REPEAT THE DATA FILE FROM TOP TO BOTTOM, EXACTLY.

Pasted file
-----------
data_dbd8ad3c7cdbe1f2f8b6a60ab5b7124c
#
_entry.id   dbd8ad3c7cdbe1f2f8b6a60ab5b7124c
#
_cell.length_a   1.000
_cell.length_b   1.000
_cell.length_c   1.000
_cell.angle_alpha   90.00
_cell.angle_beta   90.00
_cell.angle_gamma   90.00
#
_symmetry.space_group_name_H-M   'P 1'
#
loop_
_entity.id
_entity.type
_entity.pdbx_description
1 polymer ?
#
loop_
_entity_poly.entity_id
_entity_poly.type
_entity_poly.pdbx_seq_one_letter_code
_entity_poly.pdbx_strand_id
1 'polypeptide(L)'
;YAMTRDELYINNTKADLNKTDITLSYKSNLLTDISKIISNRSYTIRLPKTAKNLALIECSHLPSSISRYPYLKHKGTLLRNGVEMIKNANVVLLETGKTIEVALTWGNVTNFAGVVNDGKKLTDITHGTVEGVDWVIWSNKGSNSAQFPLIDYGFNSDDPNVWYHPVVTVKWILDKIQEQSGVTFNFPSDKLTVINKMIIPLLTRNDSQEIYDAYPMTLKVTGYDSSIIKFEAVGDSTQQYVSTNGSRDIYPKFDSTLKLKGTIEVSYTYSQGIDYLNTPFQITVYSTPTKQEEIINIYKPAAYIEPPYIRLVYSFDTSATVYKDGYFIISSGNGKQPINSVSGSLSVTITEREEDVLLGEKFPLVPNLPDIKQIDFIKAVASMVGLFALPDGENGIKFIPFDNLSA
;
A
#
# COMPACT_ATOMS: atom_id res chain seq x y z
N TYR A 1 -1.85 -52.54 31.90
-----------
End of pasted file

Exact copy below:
data_dbd8ad3c7cdbe1f2f8b6a60ab5b7124c
#
_entry.id   dbd8ad3c7cdbe1f2f8b6a60ab5b7124c
#
_cell.length_a   1.000
_cell.length_b   1.000
_cell.length_c   1.000
_cell.angle_alpha   90.00
_cell.angle_beta   90.00
_cell.angle_gamma   90.00
#
_symmetry.space_group_name_H-M   'P 1'
#
loop_
_entity.id
_entity.type
_entity.pdbx_description
1 polymer ?
#
loop_
_entity_poly.entity_id
_entity_poly.type
_entity_poly.pdbx_seq_one_letter_code
_entity_poly.pdbx_strand_id
1 'polypeptide(L)'
;YAMTRDELYINNTKADLNKTDITLSYKSNLLTDISKIISNRSYTIRLPKTAKNLALIECSHLPSSISRYPYLKHKGTLLRNGVEMIKNANVVLLETGKTIEVALTWGNVTNFAGVVNDGKKLTDITHGTVEGVDWVIWSNKGSNSAQFPLIDYGFNSDDPNVWYHPVVTVKWILDKIQEQSGVTFNFPSDKLTVINKMIIPLLTRNDSQEIYDAYPMTLKVTGYDSSIIKFEAVGDSTQQYVSTNGSRDIYPKFDSTLKLKGTIEVSYTYSQGIDYLNTPFQITVYSTPTKQEEIINIYKPAAYIEPPYIRLVYSFDTSATVYKDGYFIISSGNGKQPINSVSGSLSVTITEREEDVLLGEKFPLVPNLPDIKQIDFIKAVASMVGLFALPDGENGIKFIPFDNLSA
;
A
#
# COMPACT_ATOMS: atom_id res chain seq x y z
N TYR A 1 -1.85 -52.54 31.90